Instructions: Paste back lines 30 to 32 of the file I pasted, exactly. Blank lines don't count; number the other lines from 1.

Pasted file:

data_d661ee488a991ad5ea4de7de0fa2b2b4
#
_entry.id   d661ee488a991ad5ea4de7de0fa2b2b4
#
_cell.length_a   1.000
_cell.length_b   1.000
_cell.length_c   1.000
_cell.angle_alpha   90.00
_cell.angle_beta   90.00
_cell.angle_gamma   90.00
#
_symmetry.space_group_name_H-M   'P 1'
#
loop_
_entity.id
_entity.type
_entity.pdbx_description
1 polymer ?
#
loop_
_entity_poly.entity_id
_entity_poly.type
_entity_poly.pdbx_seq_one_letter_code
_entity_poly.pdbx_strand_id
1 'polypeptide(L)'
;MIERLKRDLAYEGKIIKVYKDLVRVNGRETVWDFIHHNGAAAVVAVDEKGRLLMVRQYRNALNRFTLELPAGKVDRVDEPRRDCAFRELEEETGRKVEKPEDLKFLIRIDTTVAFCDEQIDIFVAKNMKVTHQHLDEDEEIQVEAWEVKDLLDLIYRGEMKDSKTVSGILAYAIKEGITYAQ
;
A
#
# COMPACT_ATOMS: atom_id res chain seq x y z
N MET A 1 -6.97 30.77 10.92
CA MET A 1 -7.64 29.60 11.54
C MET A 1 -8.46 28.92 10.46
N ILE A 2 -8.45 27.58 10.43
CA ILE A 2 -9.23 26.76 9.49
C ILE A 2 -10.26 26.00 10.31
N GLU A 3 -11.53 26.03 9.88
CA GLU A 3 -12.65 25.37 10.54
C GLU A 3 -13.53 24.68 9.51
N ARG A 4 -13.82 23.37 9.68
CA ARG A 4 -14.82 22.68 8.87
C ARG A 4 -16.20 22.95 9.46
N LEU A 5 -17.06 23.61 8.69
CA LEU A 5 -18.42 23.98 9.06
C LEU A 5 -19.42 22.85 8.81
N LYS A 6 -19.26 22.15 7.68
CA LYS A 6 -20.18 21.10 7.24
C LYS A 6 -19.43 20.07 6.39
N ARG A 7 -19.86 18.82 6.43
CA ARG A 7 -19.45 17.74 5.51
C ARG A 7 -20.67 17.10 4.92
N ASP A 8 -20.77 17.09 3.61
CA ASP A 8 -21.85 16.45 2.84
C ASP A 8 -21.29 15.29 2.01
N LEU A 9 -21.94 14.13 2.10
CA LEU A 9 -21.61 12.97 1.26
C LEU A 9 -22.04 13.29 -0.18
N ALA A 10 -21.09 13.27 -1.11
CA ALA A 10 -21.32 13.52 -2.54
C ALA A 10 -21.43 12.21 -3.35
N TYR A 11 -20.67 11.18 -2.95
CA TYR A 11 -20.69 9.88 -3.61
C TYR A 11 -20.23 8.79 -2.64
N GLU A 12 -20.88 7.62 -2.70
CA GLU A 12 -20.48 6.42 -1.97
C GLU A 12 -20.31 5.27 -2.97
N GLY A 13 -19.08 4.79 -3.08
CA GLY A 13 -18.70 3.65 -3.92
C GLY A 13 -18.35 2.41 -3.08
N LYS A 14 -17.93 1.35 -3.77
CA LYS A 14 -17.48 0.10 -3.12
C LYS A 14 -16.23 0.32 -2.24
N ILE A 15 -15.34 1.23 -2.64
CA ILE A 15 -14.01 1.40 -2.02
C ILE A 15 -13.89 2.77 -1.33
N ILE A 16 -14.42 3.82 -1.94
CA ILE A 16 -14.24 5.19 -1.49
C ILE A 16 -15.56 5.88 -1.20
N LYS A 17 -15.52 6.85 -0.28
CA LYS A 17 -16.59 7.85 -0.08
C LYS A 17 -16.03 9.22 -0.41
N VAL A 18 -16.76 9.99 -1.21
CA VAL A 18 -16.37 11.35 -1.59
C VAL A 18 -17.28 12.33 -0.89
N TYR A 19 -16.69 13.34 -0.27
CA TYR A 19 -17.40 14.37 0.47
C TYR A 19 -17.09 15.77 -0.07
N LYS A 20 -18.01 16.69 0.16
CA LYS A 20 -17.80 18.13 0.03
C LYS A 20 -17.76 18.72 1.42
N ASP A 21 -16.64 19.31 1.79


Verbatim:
# COMPACT_ATOMS: atom_id res chain seq x y z
N MET A 1 -6.97 30.77 10.92
CA MET A 1 -7.64 29.60 11.54